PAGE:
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The History of F1 Auto Racing
Part V: Renault introduces turbo engines
March 12, 2005

The French company – Renault – is dubbed to be one of the leading car manufacturers in the world. It all started in 1898 at the Renault home when Louis, seduced by experimental motorized tricycles, decided to jump in and attempt to create a new machine. Finally he created a car model that launched Renault.

107 years later, Renault is leading the way with innovations. Going back to the history books, Renault actually won the first Grand Prix held in France in 1906.

The Renault team joined in 1908 but left the world of motorsports for over 70 years to return with a vision and power to win. The reentry of Renault into the world of international motorsports in Formula One was during the British Grand Prix on July 16, 1977. On that day French driver Jean-Pierre Jabouille drove a Renault with an engine that emitted a sound that has never been heard before – the Turbo engine. Renault was a pioneer in the birth of Turbo.

The revolutionary engine was produced by the specialized engine tuners – Gordini – that headed the sports department at Renault. The car named “RS 01” was designed by engineer Andre de Cortanze. It used a six cylinder turbocharged engine with a horsepower of 500 at 11,000 rpm.

However the 'revolutionary' Renault engine did not produce immediate positive results. The car began its glory during the American Grand Prix in 1978 when Jabouille clinched sixth position and one point for the team. During the French Grand Prix in 1979, Renault achieved its first victory with Jabouille while its second driver Rene Arnoux took third place. With that victory, the turbo era kicked off.

During the next season, the French manufacturer entered the championship with its RS20 and RS25 with high hopes of winning the constructor’s title. However their hope diminished quickly, Renault only won three races. In 1981, the old car was exchanged for the new RE30 that was light in weight and had a strong engine that produced 540 horsepower. Jabouille was replaced by a new driver, Frenchman Alain Prost who won three Grands Prix.

In 1982, Renault had high hopes on winning races – Prost and Arnoux won four Grands Prix. In 1983, the manufacturer produced a new car the “RS40’ that was made out of carbon fiber. Its engine produced 650 hp at 12,000 rpm. The car allowed Prost to win four Grands Prix but he didn’t clinch the title – Brazilian Nelson Piquet won that year making him the first driver to win a title using a turbocharged car.

Renault dismissed Prost by the end of the year and in 1984 brought on new drivers – Frenchman Patrick Tambay and Briton Derek Warwick who drove the RE50 and did not win any races. The results pushed the team principal and team engineer to resign.

By the end of 1985 during the Australian Grand Prix, the French company withdrew from the championship but continued to power teams such as Lotus and Tyrrell. The Renault powered team went on to win races during the 1985 season including two for the late Brazilian legend Ayrton Senna in the Portuguese and Belgian Grand Prix.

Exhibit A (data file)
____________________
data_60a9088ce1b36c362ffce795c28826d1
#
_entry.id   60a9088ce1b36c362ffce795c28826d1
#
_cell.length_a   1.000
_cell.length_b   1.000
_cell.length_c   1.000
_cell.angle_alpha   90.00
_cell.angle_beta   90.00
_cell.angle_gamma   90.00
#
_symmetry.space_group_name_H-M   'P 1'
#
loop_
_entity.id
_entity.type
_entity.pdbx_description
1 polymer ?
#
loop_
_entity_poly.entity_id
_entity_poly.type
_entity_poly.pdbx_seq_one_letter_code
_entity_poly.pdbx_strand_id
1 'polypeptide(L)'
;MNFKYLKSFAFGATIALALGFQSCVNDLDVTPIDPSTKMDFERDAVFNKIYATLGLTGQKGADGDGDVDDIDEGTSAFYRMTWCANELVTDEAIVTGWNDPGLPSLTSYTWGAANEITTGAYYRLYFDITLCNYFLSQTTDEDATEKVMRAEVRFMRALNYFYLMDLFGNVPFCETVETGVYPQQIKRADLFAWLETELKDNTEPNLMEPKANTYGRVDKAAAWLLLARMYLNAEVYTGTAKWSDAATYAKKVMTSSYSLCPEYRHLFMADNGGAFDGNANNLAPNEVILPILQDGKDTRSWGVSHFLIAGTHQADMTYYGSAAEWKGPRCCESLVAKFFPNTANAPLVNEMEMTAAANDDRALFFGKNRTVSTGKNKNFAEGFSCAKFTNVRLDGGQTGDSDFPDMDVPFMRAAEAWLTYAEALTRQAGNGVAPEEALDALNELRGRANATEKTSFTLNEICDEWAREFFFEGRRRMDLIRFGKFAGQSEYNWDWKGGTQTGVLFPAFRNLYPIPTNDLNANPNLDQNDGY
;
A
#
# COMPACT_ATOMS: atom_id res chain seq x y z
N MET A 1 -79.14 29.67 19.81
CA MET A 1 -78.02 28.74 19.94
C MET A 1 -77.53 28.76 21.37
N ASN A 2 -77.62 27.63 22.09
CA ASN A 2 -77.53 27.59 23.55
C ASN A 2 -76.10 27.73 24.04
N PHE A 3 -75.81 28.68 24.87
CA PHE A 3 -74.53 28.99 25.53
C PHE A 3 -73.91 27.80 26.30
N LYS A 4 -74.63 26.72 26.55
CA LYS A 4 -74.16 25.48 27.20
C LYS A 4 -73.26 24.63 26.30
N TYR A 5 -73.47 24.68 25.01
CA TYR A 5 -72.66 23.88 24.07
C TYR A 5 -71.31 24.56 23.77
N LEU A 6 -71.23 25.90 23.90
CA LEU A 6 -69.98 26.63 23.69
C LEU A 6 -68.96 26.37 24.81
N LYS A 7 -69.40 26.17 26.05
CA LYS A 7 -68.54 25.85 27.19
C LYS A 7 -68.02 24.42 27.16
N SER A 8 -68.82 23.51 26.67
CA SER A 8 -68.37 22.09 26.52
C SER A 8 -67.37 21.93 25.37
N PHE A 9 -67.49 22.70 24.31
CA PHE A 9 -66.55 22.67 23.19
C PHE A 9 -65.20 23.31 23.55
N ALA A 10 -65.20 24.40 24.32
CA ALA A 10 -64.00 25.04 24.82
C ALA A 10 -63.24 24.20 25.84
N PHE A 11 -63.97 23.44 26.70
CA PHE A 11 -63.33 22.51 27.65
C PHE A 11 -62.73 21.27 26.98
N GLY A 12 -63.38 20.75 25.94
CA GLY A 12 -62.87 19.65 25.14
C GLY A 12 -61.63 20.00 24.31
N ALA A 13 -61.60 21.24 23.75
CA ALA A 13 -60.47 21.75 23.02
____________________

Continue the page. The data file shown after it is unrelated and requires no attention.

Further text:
In 1986, the turbo era was concluded with Senna winning the Spanish and Detroit Grand Prix. By the end of 1987, Renault withdrew from the championship as an engine supplier to come back in 1989 with the Williams team. The agreement started off a new relationship with the Williams team using a normally aspirated car.

In 1991, the Williams team went on to win seven races including five with Briton Nigel Mansell. In 1992, the team won the driver’s title with Mansell (108 points) and the constructor’s title with 164 points while McLaren won second place with 65 points. Williams-Renault had another victory by taking the driver’s title with Prost and British driver Damon Hill clinching third position. The team also won the constructor’s title.

However tragedy struck in 1994 when Senna lost his life during the third race of the season.

In 1995, Renault powered the Benetton team and led it to win the constructor’s title and the driver’s title with German Michael Schumacher. In 1996, the Renault engine went back to Williams and it won the constructor’s title while Damon Hill won the driver’s title. In 1997, Williams-Renault won the constructor’s title and driver’s title with Jacques Villeneuve.

Renault again decided to withdraw from the championship by the end of 1997 to appear again in 2001 with the Benetton team. However no success story came out of the collaboration – the team finished seventh with only ten points.

Based on that poor result Renault agreed to enter the championship as a team after it bought out Benetton’s share and kicked off a new team with Jarno Trulli and Jenson Button as their drivers. The team won fourth place with 23 points. In 2003, the team finished in the top four teams behind Ferrari, Williams BMW and McLaren-Mercedes. That same year, the team won the Hungarian Grand Prix with Spaniard Fernando Alonso making him the youngest driver to win a race.

In 2004, Renault challenged its competitor BAR Honda but went on to take third position. However Trulli won the Monaco Grand Prix for the French team.

Press release
Bahrain International Circuit

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